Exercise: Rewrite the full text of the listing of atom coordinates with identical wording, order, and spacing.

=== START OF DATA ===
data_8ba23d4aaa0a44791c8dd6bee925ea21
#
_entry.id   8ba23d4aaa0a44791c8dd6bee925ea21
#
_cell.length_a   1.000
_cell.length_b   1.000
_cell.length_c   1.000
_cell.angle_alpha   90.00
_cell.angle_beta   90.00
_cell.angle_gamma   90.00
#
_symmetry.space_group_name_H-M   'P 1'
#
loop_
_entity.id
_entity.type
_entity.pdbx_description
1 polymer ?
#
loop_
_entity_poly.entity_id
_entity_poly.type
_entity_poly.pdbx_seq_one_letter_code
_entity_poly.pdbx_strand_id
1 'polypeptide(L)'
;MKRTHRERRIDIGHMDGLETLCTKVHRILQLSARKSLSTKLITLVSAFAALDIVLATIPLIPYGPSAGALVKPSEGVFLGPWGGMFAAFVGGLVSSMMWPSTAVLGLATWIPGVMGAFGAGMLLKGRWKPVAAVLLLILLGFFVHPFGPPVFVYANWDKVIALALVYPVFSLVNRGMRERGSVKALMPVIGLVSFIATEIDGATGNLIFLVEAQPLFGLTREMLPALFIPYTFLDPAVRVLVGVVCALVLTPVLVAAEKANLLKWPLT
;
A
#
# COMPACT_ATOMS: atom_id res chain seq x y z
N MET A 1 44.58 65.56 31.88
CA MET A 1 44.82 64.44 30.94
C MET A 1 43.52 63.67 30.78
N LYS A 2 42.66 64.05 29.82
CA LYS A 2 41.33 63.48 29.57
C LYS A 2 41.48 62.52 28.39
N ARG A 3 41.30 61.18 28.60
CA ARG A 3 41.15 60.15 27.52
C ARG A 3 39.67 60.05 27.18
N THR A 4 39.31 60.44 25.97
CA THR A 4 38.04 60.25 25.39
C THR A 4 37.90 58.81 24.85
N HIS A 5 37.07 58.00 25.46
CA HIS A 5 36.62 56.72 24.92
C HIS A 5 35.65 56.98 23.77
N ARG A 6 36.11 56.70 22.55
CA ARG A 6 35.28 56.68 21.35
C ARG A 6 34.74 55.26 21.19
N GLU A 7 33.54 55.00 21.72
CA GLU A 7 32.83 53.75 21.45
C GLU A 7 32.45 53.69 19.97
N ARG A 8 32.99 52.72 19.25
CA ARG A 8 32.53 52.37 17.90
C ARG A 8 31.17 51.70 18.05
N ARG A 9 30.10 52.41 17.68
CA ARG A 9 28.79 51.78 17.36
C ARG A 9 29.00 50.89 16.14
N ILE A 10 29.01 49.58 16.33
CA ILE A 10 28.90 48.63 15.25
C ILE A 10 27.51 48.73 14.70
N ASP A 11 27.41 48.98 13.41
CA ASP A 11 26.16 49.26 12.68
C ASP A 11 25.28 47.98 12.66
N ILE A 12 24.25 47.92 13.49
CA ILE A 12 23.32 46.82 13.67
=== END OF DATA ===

data_8ba23d4aaa0a44791c8dd6bee925ea21
#
_entry.id   8ba23d4aaa0a44791c8dd6bee925ea21
#
_cell.length_a   1.000
_cell.length_b   1.000
_cell.length_c   1.000
_cell.angle_alpha   90.00
_cell.angle_beta   90.00
_cell.angle_gamma   90.00
#
_symmetry.space_group_name_H-M   'P 1'
#
loop_
_entity.id
_entity.type
_entity.pdbx_description
1 polymer ?
#
loop_
_entity_poly.entity_id
_entity_poly.type
_entity_poly.pdbx_seq_one_letter_code
_entity_poly.pdbx_strand_id
1 'polypeptide(L)'
;MKRTHRERRIDIGHMDGLETLCTKVHRILQLSARKSLSTKLITLVSAFAALDIVLATIPLIPYGPSAGALVKPSEGVFLGPWGGMFAAFVGGLVSSMMWPSTAVLGLATWIPGVMGAFGAGMLLKGRWKPVAAVLLLILLGFFVHPFGPPVFVYANWDKVIALALVYPVFSLVNRGMRERGSVKALMPVIGLVSFIATEIDGATGNLIFLVEAQPLFGLTREMLPALFIPYTFLDPAVRVLVGVVCALVLTPVLVAAEKANLLKWPLT
;
A
#
# COMPACT_ATOMS: atom_id res chain seq x y z
N MET A 1 44.58 65.56 31.88
CA MET A 1 44.82 64.44 30.94
C MET A 1 43.52 63.67 30.78
N LYS A 2 42.66 64.05 29.82
CA LYS A 2 41.33 63.48 29.57
C LYS A 2 41.48 62.52 28.39
N ARG A 3 41.30 61.18 28.60
CA ARG A 3 41.15 60.15 27.52
C ARG A 3 39.67 60.05 27.18
N THR A 4 39.31 60.44 25.97
CA THR A 4 38.04 60.25 25.39
C THR A 4 37.90 58.81 24.85
N HIS A 5 37.07 58.00 25.46
CA HIS A 5 36.62 56.72 24.92
C HIS A 5 35.65 56.98 23.77
N ARG A 6 36.11 56.70 22.55
CA ARG A 6 35.28 56.68 21.35
C ARG A 6 34.74 55.26 21.19
N GLU A 7 33.54 55.00 21.72
CA GLU A 7 32.83 53.75 21.45
C GLU A 7 32.45 53.69 19.97
N ARG A 8 32.99 52.72 19.25
CA ARG A 8 32.53 52.37 17.90
C ARG A 8 31.17 51.70 18.05
N ARG A 9 30.10 52.41 17.68
CA ARG A 9 28.79 51.78 17.36
C ARG A 9 29.00 50.89 16.14
N ILE A 10 29.01 49.58 16.33
CA ILE A 10 28.90 48.63 15.25
C ILE A 10 27.51 48.73 14.70
N ASP A 11 27.41 48.98 13.41
CA ASP A 11 26.16 49.26 12.68
C ASP A 11 25.28 47.98 12.66
N ILE A 12 24.25 47.92 13.49
CA ILE A 12 23.32 46.82 13.67